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Dear Friend,

For many years PEN has published a Handbook for Writers in Prison, which is sent free to any prisoner  who wants one. This year, we are facing a budget  challenge and must raise $20,000 in order to receive a  $20,000 matching grant that has already been pledged.  So far we have raised $7,000 toward that goal. Next  year that grant will be phased out entirely.

Please help us to continue sending free copies of the  PEN Prison Writing Handbook to men and women  who are incarcerated.

Buy a raffle ticket to support the PEN Prison Writing  program and be in the running to win one of 8 big  prizes. Total prize pool is more than $3,000!! HUGE  THANKS TO EVERYONE WHO HAS SO GENEROUSLY DONATED SUCH  AMAZING PRIZES!!!!!

$5 for 1
$10 for 3
Buy more tickets for more chances to win!


First Prize: Four-session graduate class in Narrative Form at The New School. Nov. 7th &
14th, Dec. 5th & 12th. 6-8:30pm. Value: $1000

Second Prize: Adult education writing class at The New School. Funding provided by the  University Diversity Initiative. Value: $525

Third Prize: Writing workshop at Media Bistro. Value: $499  Fourth Prize: Four New York Review of Books Classics. Value: $200

Fifth Prize: Twenty yoga classes at Area Yoga. Value: $200

Sixth Prize: Dinner for six (one drink and one entree per person) at Habana Outpost.  Value: $150

Seventh Prize: Seven-book package from Farrar, Straus and Giroux. Value: $150

Eighth Prize: One-year (20 issues) subscription from The New York Review of Books  including special issues for Spring Books, Fall Books, Summer Fiction and Holiday Books. Newsstand Value: $110

It's easy to buy tickets: tell me how many you want, I'll fill them out in your name, and put  them in the hat for the draw on October 6. You send us a check made out to PEN Prison  Writing Program. 588 Broadway, Suite 302, New York, NY 10011

Or you can e-mail and order directly at This e-mail address is being protected from spam bots, you need JavaScript enabled to view it In your message, please  mention the number of tickets you'd like to purchase, your full name, your mailing address,  and your telephone number. You will receive e-mail confirmation back and the paper tickets  will be mailed to you.

The raffle will be drawn on Monday, October 6th. Winners will be notified by phone and  email.


The PEN Prison Writing program has 3 core projects. Each year we:

1. Publish and send 8,000 copies of our Handbook for Writers in Prison to any incarcerated  person who requests one. (Printing and postage to support the Handbook are the biggest  slice of our budget.)

2. Sponsor an annual writing contest receiving 1,500 entries from prisoners around the  country.

3. Provide one-on-one mentoring for a 100 writers in prison whose work showed strength in  the writing contest.  We also each year seek to get inmates' work to the public through literary publications and  readings; we also explore issues of prisoner advocacy, and we collaborate with the Anne  Frank Center, USA in support of their Prison Diary Project.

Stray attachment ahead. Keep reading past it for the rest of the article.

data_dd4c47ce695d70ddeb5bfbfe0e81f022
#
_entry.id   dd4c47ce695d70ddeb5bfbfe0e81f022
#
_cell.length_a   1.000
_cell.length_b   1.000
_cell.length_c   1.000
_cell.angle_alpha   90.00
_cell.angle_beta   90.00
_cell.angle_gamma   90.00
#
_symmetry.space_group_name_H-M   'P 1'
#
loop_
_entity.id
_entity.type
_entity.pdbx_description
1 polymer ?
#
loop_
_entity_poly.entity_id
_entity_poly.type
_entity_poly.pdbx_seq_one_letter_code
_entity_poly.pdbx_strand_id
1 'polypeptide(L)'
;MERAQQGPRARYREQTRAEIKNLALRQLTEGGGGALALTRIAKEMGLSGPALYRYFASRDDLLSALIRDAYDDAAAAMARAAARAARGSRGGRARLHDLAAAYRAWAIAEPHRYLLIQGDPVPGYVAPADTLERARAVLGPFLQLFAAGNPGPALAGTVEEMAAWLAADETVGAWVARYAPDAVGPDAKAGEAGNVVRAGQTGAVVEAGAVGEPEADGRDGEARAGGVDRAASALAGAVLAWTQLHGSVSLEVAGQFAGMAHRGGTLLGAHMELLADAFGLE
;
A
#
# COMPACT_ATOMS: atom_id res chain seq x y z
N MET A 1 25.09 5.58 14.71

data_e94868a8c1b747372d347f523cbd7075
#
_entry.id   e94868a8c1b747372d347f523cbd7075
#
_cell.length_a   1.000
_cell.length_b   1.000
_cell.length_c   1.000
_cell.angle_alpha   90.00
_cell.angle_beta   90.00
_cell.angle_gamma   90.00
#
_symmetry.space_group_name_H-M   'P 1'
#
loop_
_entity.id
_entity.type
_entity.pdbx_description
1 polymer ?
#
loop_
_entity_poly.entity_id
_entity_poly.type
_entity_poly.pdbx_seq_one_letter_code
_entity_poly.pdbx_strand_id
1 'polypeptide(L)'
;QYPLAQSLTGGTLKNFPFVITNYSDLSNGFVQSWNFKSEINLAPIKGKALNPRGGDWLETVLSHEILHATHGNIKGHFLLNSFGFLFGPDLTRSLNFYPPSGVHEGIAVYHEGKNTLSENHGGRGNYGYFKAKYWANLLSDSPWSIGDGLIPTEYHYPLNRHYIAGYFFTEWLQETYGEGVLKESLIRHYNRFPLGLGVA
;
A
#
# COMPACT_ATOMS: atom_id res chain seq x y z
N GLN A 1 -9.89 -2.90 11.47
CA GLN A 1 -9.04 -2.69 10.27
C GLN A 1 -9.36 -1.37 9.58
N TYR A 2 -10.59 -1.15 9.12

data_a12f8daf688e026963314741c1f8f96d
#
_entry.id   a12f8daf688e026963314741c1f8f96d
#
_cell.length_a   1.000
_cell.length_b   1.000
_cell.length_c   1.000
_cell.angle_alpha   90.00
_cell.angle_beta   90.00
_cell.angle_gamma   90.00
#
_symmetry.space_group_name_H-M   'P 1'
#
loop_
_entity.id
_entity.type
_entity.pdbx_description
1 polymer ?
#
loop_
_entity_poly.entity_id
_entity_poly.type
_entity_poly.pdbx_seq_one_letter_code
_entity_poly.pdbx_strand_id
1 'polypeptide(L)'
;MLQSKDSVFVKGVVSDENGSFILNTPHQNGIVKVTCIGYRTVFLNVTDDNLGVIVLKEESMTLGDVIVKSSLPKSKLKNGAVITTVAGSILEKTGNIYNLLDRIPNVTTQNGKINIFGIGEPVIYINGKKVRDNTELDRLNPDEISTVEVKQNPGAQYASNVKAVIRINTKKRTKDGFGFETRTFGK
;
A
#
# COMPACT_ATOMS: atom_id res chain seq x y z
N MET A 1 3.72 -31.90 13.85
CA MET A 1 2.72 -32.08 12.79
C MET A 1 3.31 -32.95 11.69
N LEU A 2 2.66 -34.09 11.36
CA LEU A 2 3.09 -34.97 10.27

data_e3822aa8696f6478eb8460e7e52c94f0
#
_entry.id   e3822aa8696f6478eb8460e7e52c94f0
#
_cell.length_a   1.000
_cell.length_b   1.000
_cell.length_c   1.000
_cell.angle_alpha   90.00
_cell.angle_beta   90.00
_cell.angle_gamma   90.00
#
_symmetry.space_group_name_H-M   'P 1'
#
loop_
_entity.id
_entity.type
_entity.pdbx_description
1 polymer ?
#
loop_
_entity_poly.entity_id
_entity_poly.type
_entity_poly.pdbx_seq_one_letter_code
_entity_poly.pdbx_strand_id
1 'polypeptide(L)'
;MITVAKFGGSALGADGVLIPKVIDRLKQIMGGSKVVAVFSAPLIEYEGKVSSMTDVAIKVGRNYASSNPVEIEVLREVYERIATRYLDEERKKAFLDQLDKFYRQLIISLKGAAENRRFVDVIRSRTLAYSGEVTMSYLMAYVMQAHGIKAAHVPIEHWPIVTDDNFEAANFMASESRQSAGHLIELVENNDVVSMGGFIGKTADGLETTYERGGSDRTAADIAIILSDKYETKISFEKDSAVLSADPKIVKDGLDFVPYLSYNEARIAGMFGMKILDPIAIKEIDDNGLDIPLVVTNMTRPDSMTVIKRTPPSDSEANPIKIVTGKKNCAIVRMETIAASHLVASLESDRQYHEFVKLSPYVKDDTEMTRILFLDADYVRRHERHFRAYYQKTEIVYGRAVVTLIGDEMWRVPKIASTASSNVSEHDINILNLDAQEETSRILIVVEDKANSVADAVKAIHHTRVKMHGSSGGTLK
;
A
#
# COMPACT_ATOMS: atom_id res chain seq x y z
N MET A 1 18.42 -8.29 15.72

Founded in 1971, the PEN Prison Writing Program believes in the restorative and  rehabilitative power of writing and provides an open place for inmates to express  themselves freely with paper and pen and to encourage the use of the written word as a  legitimate form of power.


1. Writing is a skill that can be practiced. Unlike many skills, writing well is useful in  almost every avenue of employment, education and daily life.

2. Writing is a skill that generates other skills.

3. We support more educational programming, not less. (It is a well proven fact that  education reduces recidivism by high double-digit percentages. One influence that  eliminated Pell grants for prisoners in the early 1990s was envy and jealousy--from prison  guards and staff; we believe guards and other prison workers should be included in  educational grants and opportunities, adding substantial gain to jobs that have few self- improvement advantages.)

4. Men and women who are incarcerated should not come out worse than when they went  in.

5. The distortion of language that surrounds the prison industry should be challenged. For  example, the term "Correctional Facility" is used when there is little or no correction taking  place.

6. Improper punitive measure, including violence and rape, should not be fostered or  condoned, whether perpetrated by people serving sentences or guards and staff.

7. Warehousing and silencing any segment of a population is a bad, fear-based practice.

8. In order for Democracy to function it is important to hear from every segment of its  population even those disenfranchised by crime.

9. Citizens need to know that prison is a growth industry with conferences, advertising  and sales reps for products including billy clubs, cafeteria trays, toilets, and clothing.  Private outsourcing and contracting allow profits to grow only through the containment of  as many individuals as possible. If prison beds go empty, funding for prisons gets cut.

For more information, or to read the writing of men and women who are incarcerated, go to
Thank you for your time, effort and support.
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